Tags: drug | costs | economy | killing

Rising Drug Costs Are Killing Us and Our Economy, Too

Rising Drug Costs Are Killing Us and Our Economy, Too
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Wednesday, 27 January 2016 07:30 AM Current | Bio | Archive


Hillary Clinton and Bernie Sanders have been attacking each other’s health care plans. In fact, they’re both wrong. So are the Republicans who think free enterprise is the solution.
Free enterprise might work - but we’ll never know because we don’t have free enterprise.

We have crony capitalism, which is something else completely.

Anyway, arguing over who will pay for health care misses the deeper problem. What are we paying for, and does its price match the benefit it delivers?

The prime reason ObamaCare isn’t working is that it did nothing to reduce bloated health care costs, of which prescription drugs are the most bloated of all.

Worse, the drugs often fail to cure us. Sometimes they make us even sicker.

Consider how drug approval works in our country.

Scientists produce a substance they think will relieve a particular illness. They then test it in double-blind placebo trials. Half the patients get the real drug and half get an inert placebo. The patients don’t know which they receive. They are then tested to see if their condition improves.

Typical findings might show that 20 percent of the placebo-treated patients get better while 30 percent of those receiving the experimental drug show improvement.

What does this mean?

Well, in drug lingo it means that the new drug is “50 percent more effective than placebo.”

Armed with this finding, the drug company then urges physicians to prescribe the drug to 100 percent of patients who have the condition - even though their own trials show it probably won’t help.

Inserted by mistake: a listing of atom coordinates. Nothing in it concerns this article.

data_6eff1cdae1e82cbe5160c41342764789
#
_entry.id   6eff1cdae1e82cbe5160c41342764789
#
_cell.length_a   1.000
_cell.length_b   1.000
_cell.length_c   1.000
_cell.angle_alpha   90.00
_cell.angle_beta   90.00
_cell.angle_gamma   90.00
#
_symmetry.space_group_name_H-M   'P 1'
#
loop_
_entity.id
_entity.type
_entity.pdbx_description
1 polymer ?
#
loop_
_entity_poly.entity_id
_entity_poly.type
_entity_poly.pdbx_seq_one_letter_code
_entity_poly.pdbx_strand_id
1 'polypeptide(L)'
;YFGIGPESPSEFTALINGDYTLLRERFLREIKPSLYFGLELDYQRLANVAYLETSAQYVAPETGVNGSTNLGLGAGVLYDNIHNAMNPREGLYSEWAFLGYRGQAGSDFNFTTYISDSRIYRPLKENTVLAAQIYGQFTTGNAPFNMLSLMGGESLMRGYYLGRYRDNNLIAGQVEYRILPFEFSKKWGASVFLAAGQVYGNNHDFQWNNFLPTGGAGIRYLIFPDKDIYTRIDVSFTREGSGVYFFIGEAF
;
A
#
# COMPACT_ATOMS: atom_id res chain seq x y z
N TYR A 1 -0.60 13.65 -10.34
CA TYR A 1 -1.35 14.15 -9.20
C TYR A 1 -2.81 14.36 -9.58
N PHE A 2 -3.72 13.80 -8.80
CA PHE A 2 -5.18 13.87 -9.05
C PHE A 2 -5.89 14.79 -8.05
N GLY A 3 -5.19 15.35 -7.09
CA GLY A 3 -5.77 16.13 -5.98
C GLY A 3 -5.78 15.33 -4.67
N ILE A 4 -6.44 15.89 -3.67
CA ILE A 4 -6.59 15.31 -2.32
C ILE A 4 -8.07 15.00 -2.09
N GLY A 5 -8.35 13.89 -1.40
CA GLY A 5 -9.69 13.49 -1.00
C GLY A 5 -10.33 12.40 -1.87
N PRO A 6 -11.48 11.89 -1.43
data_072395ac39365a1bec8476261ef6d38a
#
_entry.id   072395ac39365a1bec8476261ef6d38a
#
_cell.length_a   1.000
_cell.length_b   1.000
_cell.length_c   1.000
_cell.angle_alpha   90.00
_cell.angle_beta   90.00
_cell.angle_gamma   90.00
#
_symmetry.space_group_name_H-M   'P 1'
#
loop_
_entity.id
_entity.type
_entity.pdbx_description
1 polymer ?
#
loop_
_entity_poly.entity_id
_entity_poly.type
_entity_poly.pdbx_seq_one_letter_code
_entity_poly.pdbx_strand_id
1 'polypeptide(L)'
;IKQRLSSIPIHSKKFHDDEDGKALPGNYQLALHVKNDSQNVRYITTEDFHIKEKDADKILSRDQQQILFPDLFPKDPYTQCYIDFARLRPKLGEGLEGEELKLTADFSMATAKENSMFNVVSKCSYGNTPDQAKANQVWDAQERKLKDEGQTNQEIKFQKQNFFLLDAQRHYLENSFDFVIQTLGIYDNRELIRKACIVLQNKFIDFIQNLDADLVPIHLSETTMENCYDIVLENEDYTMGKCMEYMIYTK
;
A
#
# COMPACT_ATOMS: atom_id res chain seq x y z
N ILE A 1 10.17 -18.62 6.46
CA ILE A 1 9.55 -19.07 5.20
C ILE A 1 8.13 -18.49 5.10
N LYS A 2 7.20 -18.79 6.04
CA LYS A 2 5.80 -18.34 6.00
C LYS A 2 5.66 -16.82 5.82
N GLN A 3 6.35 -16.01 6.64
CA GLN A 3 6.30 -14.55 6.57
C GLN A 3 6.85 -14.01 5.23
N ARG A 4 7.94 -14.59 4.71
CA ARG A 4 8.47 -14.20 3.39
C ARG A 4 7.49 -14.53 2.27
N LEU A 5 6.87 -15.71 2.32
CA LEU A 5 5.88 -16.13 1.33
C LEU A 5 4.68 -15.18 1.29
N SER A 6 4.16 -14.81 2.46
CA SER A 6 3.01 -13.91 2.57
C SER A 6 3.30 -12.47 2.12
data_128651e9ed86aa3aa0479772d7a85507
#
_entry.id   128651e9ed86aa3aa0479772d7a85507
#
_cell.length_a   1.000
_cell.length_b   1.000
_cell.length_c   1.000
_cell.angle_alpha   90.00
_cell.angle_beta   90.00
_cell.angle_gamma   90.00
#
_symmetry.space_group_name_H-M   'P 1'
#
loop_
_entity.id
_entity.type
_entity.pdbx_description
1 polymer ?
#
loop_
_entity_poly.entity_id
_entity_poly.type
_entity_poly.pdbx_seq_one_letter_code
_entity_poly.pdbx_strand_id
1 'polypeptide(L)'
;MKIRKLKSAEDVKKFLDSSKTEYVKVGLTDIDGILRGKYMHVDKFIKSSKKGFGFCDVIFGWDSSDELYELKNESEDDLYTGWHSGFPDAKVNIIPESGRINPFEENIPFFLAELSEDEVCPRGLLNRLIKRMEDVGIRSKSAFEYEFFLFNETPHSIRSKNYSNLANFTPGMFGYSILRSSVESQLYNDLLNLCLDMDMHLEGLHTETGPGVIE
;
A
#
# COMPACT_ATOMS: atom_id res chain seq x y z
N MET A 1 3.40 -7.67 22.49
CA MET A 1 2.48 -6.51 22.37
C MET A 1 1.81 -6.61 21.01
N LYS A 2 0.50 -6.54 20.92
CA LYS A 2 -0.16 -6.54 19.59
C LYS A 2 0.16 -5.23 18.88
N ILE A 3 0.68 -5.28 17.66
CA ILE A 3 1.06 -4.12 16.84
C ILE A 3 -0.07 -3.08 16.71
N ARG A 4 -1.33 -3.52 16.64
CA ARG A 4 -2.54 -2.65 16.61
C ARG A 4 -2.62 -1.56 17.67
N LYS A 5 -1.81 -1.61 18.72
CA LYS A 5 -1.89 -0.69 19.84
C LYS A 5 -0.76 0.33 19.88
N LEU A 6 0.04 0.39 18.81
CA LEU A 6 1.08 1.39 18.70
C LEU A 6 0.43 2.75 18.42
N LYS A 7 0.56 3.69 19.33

That’s right. A trial can show 70 percent of patients did not respond to either placebo or drug, yet our government’s bureaucracy will deem the drug “effective.”

If a drug doesn’t help a majority of people who take it, then a majority of people who take it are wasting their money. They might be risking their health, too. And we wonder why we have a health care crisis?

No one knows if a drug will help any particular patient, of course. You have to try it and find out. This brings two other problems.

First, all drugs have side effects. Sometimes they’re serious or even deadly. Does the small chance the drug will help you offset the risks? Ask your doctor. Don’t forget the drug company may well have bought your doctor’s lunch that day.

Second, many drugs are shockingly expensive, thanks to a regulatory framework designed by politicians and drug industry lobbyists. You can often buy the very same drugs overseas for much lower prices, but bringing them back into the U.S. is illegal.

Admittedly, solving the big-picture problem is tough. We can, however, control our own drug costs just by asking our doctors the right questions. What are the odds this drug will help me? Should I try less expensive alternatives? What side effects are likely?

If every American did this, our collective medical costs would drop dramatically, sick people would get better treatment, and politicians wouldn’t have to redesign the economy around our health care needs.

Will it happen that way? Probably not. But it’s still a nice dream.

Patrick Watson is an Austin-based financial writer. Follow him on Twitter @PatrickW

To read more of his insights, CLICK HERE NOW.

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Hillary Clinton and Bernie Sanders have been attacking each other's health care plans. In fact, they're both wrong. So are the Republicans who think free enterprise is the solution.
drug, costs, economy, killing
540
2016-30-27
Wednesday, 27 January 2016 07:30 AM
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